«I WANT TO FIND FULL EXPRESSION AS A WOMAN.
I AM AN UNCOMPROMISING WOMAN.»
The onset of menopause may vary a great deal from one woman to the next, and the impact it has on each woman is very individual. This phase of life does not have the same pattern for all women. There is also no definite point in time when hormonal changes begin in the female body. Menopause does not start suddenly – it begins very gradually.
The changes are caused by the subtle interaction of the woman’s hormones. These work in our bodies as messengers that control and regulate our metabolic processes. Hormones are transported via our bloodstream to the particular target organs, binding to special cells also called receptors. This works according to the lock-and-key principle, which means that each hormone (key) fits with only one specific receptor (lock). Thus, only certain hormones can dock on specific cells of the target organ and trigger metabolic processes there.
In a woman, the female hormones estrogen and progesterone, among other hormones, control reproduction, follicular development, ovulation, and the formation and shedding of the endometrium. The production of sex hormones changes over the course of life, particularly from the age of 40 onwards. As the production of hormones in the ovaries declines, menopause begins.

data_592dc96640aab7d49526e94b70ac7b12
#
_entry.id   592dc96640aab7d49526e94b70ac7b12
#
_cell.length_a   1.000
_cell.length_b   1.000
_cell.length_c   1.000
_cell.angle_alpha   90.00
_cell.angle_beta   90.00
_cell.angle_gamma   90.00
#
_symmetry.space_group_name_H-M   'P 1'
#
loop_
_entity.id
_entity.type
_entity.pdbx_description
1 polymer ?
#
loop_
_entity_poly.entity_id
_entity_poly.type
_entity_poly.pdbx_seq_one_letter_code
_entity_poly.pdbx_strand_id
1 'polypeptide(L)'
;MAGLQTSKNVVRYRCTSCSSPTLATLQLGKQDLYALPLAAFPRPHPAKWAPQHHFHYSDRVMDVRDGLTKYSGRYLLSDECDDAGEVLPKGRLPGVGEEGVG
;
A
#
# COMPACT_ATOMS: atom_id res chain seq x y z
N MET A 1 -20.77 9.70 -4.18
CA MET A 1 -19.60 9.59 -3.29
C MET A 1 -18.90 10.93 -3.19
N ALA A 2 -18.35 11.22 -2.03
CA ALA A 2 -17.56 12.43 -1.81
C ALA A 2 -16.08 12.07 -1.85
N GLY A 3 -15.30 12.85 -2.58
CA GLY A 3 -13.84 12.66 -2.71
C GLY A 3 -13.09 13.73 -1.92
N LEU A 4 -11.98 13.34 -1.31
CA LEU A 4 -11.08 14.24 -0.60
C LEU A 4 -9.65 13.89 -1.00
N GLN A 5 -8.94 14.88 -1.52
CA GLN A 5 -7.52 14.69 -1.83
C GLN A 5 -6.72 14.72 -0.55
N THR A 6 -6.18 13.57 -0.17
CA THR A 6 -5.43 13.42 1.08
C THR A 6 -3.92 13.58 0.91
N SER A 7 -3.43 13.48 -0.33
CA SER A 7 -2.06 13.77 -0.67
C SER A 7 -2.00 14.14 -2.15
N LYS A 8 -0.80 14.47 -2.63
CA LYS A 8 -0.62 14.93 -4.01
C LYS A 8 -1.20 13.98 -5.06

This changes the duration, frequency and intensity of the menstrual periods, which become more irregular at first and then stop completely.
Changes in menstrual periods at the start of menopause:
- Stronger or weaker periods
- Periods with longer or shorter durations
- Shortened or extended cycles
The change of life or menopause (also known in medical terms as the climacteric) can be divided into 3 different phases. The onset of menopause and its duration is different and individual for every woman.
Although at different times, each woman enters the premenopause stage first, followed by the perimenopause, and then finally ending with the postmenopause.
MENOPAUSE – THE 3 PHASES OF THE CLIMATERIC MENOPAUSE
This begins approximately 5-10 years before the last menstrual period, usually between about 40 and 45 years of age. The production of hormones gradually declines during this phase and the cycle becomes more irregular. From around 40 years of age, the woman experiences the first signs in the form of relatively slight symptoms that she may not even notice. Often, it does not occur to her to attribute them to the beginning of the menopause.
This starts one year before the last menstrual period and ends around the year following the last period.
This follows on directly from the perimenopause and nishes around the age of 65. This phase lasts about 12 years in total.